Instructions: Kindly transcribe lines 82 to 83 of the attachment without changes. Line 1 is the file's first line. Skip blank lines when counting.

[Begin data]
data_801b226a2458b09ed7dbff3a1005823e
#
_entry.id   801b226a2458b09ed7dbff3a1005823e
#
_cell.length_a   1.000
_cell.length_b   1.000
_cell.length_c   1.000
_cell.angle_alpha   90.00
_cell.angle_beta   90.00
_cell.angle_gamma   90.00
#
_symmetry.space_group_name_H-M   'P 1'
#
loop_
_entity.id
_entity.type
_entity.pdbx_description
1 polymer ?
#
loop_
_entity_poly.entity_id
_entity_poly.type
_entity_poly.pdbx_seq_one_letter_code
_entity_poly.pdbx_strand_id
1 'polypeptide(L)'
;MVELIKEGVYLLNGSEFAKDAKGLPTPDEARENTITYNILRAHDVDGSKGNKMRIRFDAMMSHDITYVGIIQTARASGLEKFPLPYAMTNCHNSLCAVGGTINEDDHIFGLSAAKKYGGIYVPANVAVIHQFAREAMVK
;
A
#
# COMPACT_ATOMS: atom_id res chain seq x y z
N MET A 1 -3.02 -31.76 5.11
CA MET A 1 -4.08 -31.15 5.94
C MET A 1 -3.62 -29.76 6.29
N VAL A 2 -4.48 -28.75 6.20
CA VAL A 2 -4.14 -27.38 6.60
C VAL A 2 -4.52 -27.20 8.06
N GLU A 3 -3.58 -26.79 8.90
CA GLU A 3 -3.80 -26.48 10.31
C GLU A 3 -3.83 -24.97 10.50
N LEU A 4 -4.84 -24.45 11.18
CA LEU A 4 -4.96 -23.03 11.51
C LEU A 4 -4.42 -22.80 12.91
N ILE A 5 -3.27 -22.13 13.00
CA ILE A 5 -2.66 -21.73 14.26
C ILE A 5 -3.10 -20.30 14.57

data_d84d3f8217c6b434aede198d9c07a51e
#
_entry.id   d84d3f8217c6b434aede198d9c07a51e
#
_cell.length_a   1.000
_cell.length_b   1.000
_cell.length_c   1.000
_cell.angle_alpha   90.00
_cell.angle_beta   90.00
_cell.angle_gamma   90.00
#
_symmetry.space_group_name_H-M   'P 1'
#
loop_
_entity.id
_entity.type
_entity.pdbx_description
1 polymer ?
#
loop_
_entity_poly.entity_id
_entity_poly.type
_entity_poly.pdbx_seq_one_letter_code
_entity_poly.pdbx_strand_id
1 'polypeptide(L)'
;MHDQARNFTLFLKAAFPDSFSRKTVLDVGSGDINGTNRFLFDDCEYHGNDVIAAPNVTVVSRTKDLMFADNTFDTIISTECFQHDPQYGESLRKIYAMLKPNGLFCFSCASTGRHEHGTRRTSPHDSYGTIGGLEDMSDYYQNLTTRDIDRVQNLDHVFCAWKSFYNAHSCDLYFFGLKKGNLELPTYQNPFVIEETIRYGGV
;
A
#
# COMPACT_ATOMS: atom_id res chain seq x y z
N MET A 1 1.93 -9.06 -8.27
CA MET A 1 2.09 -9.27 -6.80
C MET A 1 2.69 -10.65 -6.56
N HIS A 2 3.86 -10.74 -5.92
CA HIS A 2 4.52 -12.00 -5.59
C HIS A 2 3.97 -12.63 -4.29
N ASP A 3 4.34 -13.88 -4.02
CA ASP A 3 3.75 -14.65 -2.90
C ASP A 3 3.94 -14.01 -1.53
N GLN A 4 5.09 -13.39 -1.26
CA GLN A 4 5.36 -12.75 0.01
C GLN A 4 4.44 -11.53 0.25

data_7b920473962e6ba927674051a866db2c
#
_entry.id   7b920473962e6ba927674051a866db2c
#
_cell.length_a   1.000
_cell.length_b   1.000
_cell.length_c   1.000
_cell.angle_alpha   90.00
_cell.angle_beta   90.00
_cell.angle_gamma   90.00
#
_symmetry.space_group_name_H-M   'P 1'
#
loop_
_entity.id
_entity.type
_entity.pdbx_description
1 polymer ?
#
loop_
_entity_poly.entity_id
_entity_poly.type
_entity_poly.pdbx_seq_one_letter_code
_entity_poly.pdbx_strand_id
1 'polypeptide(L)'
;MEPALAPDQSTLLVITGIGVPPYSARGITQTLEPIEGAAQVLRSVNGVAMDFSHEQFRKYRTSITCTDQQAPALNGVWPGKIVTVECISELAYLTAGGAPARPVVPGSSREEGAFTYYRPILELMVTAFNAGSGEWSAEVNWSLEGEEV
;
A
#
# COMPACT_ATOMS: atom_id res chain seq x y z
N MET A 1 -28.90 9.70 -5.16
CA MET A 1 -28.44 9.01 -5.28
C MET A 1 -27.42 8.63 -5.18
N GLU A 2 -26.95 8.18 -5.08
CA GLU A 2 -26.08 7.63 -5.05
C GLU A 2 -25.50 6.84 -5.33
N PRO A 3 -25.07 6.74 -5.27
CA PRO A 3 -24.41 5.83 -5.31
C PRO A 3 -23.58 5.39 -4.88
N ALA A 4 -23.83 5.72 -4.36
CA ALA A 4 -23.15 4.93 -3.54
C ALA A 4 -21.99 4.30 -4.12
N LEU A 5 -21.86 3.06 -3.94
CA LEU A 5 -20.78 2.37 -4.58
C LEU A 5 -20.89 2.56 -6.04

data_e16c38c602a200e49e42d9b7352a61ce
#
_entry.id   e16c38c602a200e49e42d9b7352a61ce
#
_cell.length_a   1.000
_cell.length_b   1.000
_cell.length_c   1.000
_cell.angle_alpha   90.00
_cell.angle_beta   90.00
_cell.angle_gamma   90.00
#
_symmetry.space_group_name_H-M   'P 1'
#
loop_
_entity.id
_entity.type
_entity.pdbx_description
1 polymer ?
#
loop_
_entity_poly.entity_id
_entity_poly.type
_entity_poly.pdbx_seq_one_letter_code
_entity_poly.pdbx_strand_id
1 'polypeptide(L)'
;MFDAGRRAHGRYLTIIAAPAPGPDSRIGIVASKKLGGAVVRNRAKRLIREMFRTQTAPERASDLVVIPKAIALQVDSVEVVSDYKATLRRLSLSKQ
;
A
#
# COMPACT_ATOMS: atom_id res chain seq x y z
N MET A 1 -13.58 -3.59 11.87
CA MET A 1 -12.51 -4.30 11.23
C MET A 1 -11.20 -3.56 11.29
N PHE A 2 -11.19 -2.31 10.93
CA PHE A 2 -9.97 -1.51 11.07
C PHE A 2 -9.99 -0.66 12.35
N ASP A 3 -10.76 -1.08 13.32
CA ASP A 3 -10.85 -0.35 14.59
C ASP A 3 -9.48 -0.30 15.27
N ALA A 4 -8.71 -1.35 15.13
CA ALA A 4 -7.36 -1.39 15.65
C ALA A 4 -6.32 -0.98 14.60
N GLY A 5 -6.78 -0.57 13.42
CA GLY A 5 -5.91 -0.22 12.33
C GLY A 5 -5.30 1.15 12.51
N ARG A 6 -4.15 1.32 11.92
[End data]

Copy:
N ASP A 3 4.34 -13.88 -4.02
CA ASP A 3 3.75 -14.65 -2.90